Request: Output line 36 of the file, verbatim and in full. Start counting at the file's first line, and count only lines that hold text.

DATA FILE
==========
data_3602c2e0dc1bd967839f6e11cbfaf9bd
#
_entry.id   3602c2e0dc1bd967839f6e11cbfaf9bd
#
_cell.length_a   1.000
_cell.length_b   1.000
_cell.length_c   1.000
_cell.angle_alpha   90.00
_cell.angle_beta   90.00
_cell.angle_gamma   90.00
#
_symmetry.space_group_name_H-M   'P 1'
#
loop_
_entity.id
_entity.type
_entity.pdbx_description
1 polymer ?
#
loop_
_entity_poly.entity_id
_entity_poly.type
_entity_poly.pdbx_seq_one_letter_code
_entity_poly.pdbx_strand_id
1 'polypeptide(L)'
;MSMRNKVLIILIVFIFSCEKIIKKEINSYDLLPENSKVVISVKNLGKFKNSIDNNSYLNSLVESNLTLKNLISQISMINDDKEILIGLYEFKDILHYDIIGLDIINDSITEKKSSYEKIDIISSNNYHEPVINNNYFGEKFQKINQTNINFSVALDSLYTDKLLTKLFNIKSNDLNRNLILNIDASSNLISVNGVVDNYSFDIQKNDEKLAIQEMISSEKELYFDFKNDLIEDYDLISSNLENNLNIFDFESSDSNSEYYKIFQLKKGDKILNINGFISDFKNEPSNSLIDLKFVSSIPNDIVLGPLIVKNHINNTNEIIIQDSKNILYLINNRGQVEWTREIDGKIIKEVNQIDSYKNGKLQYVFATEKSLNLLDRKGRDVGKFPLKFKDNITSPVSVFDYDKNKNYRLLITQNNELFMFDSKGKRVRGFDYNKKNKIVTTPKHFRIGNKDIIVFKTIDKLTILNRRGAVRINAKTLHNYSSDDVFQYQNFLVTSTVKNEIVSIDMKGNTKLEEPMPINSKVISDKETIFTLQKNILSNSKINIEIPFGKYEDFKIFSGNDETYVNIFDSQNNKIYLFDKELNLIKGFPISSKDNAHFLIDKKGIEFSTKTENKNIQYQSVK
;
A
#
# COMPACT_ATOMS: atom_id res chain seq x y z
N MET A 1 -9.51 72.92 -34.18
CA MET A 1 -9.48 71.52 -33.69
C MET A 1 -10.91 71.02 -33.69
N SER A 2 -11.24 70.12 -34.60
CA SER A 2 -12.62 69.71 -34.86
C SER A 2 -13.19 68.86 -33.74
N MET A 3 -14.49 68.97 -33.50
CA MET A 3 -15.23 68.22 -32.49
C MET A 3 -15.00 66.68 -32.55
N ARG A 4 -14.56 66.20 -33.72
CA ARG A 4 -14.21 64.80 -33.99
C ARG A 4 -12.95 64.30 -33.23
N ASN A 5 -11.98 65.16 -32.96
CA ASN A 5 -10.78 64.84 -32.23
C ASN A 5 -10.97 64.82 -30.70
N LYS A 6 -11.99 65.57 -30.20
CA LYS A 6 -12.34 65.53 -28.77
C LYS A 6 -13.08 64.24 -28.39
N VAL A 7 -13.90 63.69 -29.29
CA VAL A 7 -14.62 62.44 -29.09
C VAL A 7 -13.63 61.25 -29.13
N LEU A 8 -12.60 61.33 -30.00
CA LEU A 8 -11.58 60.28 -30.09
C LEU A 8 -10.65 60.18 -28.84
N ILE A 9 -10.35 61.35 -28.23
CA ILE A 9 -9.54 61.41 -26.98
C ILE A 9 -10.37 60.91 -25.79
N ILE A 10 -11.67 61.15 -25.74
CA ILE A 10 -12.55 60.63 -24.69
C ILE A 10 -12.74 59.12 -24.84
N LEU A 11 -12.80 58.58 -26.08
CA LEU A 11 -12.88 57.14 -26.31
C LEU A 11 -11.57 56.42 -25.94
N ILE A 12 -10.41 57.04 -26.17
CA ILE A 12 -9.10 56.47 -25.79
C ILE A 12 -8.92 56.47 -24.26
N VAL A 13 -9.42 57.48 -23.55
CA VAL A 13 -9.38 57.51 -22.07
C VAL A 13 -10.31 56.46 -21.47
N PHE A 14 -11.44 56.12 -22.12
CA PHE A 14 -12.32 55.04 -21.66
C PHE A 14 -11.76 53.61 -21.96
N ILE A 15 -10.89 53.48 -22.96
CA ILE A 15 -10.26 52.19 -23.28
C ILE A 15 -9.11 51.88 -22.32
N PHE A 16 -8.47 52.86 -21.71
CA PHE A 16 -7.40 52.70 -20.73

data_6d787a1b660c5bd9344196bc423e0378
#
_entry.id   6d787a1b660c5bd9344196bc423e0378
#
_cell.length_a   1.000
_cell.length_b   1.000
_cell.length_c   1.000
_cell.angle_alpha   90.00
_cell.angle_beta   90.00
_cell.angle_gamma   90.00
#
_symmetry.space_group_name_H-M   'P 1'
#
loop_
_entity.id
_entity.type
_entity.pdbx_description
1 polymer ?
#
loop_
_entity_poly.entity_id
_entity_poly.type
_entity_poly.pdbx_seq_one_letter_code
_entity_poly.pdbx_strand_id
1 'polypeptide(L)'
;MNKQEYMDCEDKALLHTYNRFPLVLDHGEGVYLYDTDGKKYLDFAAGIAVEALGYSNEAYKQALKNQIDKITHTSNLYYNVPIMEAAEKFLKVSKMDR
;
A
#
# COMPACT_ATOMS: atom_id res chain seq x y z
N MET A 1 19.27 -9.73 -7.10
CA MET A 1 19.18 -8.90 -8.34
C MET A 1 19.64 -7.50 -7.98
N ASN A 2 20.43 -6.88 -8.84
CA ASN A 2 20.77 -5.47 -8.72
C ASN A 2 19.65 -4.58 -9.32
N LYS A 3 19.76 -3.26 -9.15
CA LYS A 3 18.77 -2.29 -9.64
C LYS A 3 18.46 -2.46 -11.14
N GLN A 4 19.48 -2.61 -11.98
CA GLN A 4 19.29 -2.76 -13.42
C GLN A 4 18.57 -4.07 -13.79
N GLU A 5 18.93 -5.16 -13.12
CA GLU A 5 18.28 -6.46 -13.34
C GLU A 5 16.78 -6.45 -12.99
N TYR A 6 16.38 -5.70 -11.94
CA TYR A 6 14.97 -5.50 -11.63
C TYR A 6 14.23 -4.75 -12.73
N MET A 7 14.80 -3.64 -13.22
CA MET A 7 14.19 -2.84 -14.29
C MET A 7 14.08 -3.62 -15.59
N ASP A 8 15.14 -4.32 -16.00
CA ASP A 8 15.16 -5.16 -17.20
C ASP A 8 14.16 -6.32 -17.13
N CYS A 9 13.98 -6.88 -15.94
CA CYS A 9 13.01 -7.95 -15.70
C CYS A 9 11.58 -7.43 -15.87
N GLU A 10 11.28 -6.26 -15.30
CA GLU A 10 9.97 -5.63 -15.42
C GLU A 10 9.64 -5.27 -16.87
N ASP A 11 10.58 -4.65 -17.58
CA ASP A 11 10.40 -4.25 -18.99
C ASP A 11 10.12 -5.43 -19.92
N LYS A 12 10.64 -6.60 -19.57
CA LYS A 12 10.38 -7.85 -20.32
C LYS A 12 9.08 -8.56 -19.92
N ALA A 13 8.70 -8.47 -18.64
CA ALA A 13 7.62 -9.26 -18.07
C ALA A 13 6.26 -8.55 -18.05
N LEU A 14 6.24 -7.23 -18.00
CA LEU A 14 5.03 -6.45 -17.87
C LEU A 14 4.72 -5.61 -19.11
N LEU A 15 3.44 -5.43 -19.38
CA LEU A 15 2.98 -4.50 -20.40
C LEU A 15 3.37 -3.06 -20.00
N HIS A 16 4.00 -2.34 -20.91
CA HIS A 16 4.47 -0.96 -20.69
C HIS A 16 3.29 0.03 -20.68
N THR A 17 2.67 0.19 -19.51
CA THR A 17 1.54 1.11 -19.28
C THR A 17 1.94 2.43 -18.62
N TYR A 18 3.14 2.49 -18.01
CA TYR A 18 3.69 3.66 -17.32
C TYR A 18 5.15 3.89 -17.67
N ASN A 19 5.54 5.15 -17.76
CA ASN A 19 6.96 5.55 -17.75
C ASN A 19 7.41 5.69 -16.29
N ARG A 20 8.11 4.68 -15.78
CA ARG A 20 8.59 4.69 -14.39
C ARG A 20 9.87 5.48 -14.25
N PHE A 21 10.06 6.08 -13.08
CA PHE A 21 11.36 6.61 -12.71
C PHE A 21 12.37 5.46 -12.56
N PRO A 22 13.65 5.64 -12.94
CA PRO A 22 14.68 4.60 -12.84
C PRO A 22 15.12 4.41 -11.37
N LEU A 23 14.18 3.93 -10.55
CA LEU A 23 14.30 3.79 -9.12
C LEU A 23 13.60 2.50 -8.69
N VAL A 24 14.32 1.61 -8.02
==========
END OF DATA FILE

C SER A 2 -13.19 68.86 -33.74